Shakespeare in the Theatre

Plays

Shakespeare in the Theatre: Nicholas Hytner

Bloomsbury Publishing

Part of the series Shakespeare in the Theatre, this book examines the work of renowned theatre director Nicholas Hytner (Artistic Director of the National Theatre from 2003-2015). Featuring case studies of Hytner's Shakespeare productions and interviews with actors, designers, directors and other practitioners with whom Hytner has worked, it explores Hytner's own productions of Shakespeare's plays within their respective socio-cultural contexts and the context of Hytner's other directing work, and examines his working practices and the impact of his Artistic directorship on the centrality of Shakespeare within the repertoire of the National Theatre.

'The book will be extremely useful for anybody studying, acting and directing Shakespeare and of immense value to future theatre historians.' – Mature Times

Shakespeare in the Theatre: The American Shakespeare Center

Bloomsbury Publishing

The original Blackfriars closed its doors in the 1640s, ending over half-a-century of performances by men and boys. In 2001, in the Shenandoah Valley of Virginia, it opened once again. The reconstructed Blackfriars, home to the American Shakespeare Center, represents an old playhouse for the new millennium and therefore symbolically registers the permanent revolution in the performance of Shakespeare. Time and again, the industry refreshes its practices by rediscovering its own history. This book assesses how one American company has capitalised on history and in so doing has forged one of its own to become a major influence in contemporary Shakespearean theatre.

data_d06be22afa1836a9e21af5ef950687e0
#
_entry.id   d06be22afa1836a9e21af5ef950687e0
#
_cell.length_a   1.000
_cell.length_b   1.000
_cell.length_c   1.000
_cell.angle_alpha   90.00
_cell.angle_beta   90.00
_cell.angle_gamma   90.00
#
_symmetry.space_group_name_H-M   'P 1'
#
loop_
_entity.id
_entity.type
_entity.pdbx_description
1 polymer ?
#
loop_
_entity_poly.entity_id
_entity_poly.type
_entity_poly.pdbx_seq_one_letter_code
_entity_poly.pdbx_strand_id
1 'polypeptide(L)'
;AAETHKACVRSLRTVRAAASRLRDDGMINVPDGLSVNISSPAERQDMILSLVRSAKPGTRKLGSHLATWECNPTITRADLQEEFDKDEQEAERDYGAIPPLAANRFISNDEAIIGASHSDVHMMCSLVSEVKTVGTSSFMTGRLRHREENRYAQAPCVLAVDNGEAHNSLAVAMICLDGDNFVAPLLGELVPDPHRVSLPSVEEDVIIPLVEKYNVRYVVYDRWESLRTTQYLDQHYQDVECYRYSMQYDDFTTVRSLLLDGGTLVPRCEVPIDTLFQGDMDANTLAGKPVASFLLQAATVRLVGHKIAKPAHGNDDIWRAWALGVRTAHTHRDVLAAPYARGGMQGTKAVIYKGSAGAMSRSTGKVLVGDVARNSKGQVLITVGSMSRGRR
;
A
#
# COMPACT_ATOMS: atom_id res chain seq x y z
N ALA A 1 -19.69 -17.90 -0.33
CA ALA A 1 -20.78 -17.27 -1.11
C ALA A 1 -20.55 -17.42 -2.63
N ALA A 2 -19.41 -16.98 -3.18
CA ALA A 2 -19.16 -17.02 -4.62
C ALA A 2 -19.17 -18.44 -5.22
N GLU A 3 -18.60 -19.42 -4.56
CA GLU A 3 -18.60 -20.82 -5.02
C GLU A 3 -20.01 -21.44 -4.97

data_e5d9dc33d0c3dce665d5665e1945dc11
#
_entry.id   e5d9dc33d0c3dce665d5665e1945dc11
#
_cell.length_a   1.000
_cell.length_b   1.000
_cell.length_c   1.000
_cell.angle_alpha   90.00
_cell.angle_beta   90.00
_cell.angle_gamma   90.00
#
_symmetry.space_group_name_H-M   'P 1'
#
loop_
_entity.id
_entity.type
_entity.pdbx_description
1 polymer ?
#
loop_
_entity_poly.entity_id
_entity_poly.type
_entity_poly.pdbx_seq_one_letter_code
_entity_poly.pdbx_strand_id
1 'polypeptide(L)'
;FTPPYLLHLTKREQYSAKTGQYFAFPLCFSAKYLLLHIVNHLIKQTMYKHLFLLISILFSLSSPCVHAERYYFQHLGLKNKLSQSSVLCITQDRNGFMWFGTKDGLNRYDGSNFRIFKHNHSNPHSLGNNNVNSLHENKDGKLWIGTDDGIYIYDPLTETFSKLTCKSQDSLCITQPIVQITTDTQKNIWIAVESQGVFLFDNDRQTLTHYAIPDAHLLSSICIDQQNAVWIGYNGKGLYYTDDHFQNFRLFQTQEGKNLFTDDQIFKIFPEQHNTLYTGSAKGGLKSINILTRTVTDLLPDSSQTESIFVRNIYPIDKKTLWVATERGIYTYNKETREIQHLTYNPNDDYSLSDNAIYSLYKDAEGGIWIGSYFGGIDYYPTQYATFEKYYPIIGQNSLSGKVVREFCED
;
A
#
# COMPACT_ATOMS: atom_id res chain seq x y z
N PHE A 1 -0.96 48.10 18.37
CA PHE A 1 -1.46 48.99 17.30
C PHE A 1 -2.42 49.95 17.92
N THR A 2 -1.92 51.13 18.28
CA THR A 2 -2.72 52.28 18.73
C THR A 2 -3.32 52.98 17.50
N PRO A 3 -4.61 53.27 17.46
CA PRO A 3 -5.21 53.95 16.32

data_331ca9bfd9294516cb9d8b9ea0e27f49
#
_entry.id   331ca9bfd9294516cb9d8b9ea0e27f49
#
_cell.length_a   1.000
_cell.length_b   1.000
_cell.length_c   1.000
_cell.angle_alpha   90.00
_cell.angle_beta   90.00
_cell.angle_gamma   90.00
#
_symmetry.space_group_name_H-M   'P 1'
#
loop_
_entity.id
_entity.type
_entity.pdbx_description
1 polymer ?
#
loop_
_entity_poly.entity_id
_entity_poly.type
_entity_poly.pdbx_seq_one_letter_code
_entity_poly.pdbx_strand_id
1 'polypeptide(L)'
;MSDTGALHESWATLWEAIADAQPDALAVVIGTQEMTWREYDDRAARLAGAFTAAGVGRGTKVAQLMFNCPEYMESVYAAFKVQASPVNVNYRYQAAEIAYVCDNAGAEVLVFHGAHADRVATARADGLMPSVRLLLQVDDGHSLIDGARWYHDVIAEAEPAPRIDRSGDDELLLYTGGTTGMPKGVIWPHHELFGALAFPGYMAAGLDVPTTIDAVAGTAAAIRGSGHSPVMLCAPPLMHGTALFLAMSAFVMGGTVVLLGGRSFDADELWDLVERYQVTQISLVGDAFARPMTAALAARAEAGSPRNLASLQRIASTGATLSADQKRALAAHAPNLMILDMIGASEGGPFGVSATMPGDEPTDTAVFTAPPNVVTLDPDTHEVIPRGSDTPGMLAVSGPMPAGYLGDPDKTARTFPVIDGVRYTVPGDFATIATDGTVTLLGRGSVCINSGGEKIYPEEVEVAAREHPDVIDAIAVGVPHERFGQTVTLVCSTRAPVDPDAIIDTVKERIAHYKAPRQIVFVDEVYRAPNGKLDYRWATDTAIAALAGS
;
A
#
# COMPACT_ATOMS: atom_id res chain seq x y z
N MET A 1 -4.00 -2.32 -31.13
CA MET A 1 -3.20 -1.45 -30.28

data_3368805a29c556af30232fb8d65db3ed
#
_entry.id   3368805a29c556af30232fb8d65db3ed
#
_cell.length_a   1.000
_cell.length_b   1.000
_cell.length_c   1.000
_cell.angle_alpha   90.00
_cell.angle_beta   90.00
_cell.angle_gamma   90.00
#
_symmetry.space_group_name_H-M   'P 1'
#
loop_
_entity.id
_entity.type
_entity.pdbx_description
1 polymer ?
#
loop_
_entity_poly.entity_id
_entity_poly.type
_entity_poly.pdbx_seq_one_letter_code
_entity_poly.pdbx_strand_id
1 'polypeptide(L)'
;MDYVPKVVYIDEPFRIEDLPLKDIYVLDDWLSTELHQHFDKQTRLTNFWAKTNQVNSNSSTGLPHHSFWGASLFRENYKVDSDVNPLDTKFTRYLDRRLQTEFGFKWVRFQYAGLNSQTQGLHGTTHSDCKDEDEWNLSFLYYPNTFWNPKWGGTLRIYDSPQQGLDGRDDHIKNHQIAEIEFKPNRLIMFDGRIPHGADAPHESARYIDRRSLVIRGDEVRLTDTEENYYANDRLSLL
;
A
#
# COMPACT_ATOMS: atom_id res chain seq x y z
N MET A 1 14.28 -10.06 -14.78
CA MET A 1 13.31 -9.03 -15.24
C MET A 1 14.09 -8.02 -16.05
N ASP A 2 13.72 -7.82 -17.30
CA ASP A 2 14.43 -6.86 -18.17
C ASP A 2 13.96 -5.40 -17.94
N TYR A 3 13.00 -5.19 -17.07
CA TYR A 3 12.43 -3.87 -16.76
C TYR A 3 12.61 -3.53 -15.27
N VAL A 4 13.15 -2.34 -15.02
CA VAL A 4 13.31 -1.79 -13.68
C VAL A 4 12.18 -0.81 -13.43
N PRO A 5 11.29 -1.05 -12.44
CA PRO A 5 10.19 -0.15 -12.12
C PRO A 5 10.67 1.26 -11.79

Each volume in the Shakespeare in the Theatre series examines a director or theatre company who has made a significant contribution to Shakespeare production and the aesthetic and socio-political contexts of their work.

Pointing to the range of people, artistic practices and cultural phenomena that make meaning in the theatre, the series de-centres Shakespeare from within Shakespeare studies, and provides an unrivalled way of perceiving the performance of his work.